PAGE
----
Wednesday, November 30, 2011

Where's the Map?

In a letter to the editor in today's Register-Star, Timothy O'Conner questions how the Common Council can move ahead with a vote on the zoning amendments proposed by the LWRP without having before them a map that accurately defines the boundaries of the districts--in particular, the Core Riverfront District which now extends the length of the "causeway."

Tonight at 6:15, the Common Council will hold a special meeting to vote on the following legislation:


  1. This is quite an issue -- Mr. O'Conner is correct in his read of the city code and its import in this regard. This precise issue was raised by him at last month's CC meeting -- though he refused to remain calm, became belligerent and began calling CC members names all of which tended to dilute his message.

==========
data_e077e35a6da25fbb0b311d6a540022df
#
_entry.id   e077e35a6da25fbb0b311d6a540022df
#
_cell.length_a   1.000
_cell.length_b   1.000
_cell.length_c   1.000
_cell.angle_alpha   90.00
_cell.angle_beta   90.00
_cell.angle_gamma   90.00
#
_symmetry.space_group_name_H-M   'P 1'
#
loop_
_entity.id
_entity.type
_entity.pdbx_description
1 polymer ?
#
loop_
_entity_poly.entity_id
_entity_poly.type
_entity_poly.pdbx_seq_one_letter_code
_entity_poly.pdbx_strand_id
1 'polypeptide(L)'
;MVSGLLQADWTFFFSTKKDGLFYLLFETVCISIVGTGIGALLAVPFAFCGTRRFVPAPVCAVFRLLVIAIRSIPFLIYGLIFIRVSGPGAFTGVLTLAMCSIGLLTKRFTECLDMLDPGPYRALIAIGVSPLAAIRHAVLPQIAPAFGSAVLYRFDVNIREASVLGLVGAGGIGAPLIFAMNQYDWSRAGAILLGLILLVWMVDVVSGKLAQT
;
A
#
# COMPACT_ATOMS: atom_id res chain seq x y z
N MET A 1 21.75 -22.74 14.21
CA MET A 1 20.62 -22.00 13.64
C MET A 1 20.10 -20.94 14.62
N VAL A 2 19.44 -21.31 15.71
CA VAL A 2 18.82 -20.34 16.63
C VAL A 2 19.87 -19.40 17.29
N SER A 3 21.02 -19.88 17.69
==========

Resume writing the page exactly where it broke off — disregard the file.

It's really unfortunate that the message was lost in the static: the proposed statutes appear to be gravely flawed to the point where they may be unenforceable thus leading to the worst of all possible worlds: Greenport (i.e. a political subdivision without any zoning, where development happens willy-nilly and without regard for property rights or the larger community). Not sure what the rush is to pass this piece of legislation (some have suggested it's a "tip of the hat" to our departing mayor, a coda of sorts to his tenure). Personally, having attended most of the meetings and spoken with some of the movers and shakers in this drama, I believe the CC is getting bum advice from the City's corporation counsel (Ms. Roberts), is relying on verbal affirmations rather than requiring them in writing, and generally not being hard-nosed enough to ensure that the final product makes sense for Hudson and can be enforced by the City if the need arises. In short the result of the poor legal advice it's getting from "its" lawyer(s) results in our representatives acting naively and, sooner or later, this flawed set of laws (if passed) will bite us on our collective ass. And, when that happens and we spend heaping gobs of money and time in a likely futile attempt to claw back some of what is about to be given away (i.e. our ability as a polity to dictate who does what where in our community when their actions affect us all -- in other words, effective zoning), there will be a great deal of hand-wringing and breast-beating. But not a whole lot of success.